Red, Yellow, Green: The Relationship Traffic Light

Red, Yellow, Green: The Relationship Traffic Light

When I was in elementary school we sometimes played the game of “Red Light, Green Light.” One of us would be “it,” and call out the signals to the rest of us lined up at the starting line. You could move as fast as you wanted when the “light” was green, but if you took even one step after the “light” turned red you had to return to the starting line and start over. The first one to reach the finish line without moving on red was rewarded with being the next “it.”

I doubt elementary students today play “Red Light, Green Light” during recess any longer. It was a simple game, and with sophisticated playground equipment and sports programs in place now they have more entertaining things to do.

But we as adults still play “Red Light, Green Light” in our relationships. And the stakes are so much higher than they were in childhood!

Think of the other people you know. I would guess you could quite easily tell who is giving out a “green light,” indicating they might be open to an intimate relationship. And they don’t have to say a word for you to know who they are! By the way they carry themselves, the way they look at someone, the smallest things they say or don’t say, it’s not hard to know what color relationship traffic light they are displaying.

Perhaps a more important question – and one a little harder to recognize – what color relationship traffic light are YOU showing? With the people you interact with at work, friends you meet socially, others at church, even on-line relationships, what color is your light? And remember, the color of your light is likely obvious to others without you saying a word!

Do you show a red light? Are you “taken?” If you’re married, or preparing to be married, are you indicating you are definitely closed for business? Intimate advances are clearly unwelcome. Even if you might appear a little stuffy and reserved, you are showing to everyone else that your heart is taken.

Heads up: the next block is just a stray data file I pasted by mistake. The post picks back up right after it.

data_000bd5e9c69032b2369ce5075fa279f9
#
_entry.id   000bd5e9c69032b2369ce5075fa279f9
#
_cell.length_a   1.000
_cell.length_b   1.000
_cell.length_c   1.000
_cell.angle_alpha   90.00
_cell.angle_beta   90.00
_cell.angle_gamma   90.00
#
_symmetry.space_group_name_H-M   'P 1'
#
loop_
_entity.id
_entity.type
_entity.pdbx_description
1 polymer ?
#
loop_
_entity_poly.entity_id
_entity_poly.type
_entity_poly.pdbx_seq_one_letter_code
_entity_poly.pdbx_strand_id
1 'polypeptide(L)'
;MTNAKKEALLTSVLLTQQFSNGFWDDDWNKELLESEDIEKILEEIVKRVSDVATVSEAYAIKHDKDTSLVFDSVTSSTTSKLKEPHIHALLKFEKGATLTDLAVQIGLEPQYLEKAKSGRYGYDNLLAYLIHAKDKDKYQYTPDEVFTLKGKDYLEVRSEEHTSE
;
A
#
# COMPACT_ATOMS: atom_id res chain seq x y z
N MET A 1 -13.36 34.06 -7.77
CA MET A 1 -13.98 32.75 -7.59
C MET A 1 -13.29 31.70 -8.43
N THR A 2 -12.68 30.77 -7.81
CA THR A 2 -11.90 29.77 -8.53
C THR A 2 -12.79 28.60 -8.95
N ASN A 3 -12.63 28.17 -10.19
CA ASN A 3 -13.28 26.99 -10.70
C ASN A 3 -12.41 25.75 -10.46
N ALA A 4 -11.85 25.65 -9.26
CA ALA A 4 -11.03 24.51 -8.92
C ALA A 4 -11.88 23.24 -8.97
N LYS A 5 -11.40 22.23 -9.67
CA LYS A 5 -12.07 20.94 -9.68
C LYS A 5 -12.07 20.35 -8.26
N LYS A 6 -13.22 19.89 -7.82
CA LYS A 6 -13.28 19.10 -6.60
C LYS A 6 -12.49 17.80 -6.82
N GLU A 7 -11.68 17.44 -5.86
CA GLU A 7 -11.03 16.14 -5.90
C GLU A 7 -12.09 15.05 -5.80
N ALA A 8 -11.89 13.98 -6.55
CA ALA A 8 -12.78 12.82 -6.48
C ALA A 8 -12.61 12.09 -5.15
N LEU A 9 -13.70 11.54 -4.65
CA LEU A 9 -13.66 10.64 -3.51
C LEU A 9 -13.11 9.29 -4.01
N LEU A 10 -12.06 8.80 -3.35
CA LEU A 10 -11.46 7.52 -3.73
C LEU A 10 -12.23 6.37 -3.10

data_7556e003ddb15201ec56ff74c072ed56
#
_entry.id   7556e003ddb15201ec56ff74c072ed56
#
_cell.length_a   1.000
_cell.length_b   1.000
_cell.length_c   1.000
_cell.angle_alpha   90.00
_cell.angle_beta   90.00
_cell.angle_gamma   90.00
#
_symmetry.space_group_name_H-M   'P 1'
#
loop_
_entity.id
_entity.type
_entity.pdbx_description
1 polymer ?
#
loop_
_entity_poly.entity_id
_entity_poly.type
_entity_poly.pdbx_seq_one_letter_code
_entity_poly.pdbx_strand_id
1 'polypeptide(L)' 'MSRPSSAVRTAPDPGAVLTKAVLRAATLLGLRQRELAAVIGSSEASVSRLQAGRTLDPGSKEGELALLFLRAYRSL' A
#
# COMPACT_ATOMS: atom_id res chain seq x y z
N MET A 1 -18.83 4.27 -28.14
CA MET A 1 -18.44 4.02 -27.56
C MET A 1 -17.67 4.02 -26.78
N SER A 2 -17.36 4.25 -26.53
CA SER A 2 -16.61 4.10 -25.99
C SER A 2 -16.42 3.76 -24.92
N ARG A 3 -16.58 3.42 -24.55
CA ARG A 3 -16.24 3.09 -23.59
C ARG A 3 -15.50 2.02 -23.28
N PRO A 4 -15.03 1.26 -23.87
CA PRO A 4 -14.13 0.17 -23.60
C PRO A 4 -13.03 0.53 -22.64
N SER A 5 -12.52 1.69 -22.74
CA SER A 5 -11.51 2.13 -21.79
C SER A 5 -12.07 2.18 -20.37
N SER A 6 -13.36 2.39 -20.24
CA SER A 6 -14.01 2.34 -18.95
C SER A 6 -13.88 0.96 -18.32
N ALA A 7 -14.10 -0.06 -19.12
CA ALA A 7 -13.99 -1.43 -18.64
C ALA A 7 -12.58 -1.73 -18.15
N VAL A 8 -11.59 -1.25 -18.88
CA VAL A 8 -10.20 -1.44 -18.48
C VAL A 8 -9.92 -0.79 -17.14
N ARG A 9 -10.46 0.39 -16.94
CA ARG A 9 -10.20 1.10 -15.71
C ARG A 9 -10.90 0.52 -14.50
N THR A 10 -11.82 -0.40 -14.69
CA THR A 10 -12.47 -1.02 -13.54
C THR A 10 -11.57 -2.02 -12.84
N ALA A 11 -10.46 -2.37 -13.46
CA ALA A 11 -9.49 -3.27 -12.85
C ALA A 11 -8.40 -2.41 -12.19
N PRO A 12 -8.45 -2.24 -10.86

Or perhaps you have a yellow light. Sure, the door isn’t wide open, but then it might not be so tightly shut either. Maybe, just maybe, a little intimacy would be accepted. Ok, nothing physical, but a little open crack in your heart that if just the right key were found, perhaps someone might find entry.

Or is your light green? Green means GO, right? Your words might not say so, but your actions indicate that your heart is open. In some degree you’re searching, hungry, even fishing for the right response in someone else, indicating further intimacy would be welcome. And if a few choice intimate personal words open the door further, who knows – you might welcome a little more.

The heart is a vulnerable thing, even fragile. We can easily deceive ourselves that a “green light” is OK, and that we can stop things any time we want. Or at least a yellow light, right? “I’m being cautious: nothing will happen. I’m just having a little fun, and being nice.”

But do you really want to risk the collision that may come if cross-traffic is going too fast?

Many years ago, before I knew my husband, I got to know someone who had a green light. This was in a professional setting distant from where I lived. He was married, with children, and I was very single. Our professional activities afforded some opportunity for occasional contact.

On one particular occasion I got a “green light” invitation from my professional friend. And I’m sorry to admit I did not immediately flash a red light in response. Thankfully I put the breaks on fast enough to prevent any actions I would later have to regret. And I’m grateful that my relationship with God gave me the strength to stop things while I still could.

But that experience showed me that my light had undoubtedly been yellow. While his “green light” invitation was his problem, I was responsible for ensuring that the only thing I displayed to a married man was a red light. And I’m very certain that now that I am married, my husband is the only person who sees my green light!

The heart is a vulnerable thing, very precious, even fragile. Something that precious and vulnerable needs to be guarded carefully. I hope you value your heart as much as it is truly worth!

Your turn: What color is your relationship traffic light? What color light would other people say you have? If you need to change the color of your light, how can you do so? Leave a comment below.

P.S. I saw this “red light, green light” concept discussed by Dr David Hawkins. He has a number of relationship resources available that you might find helpful HERE.


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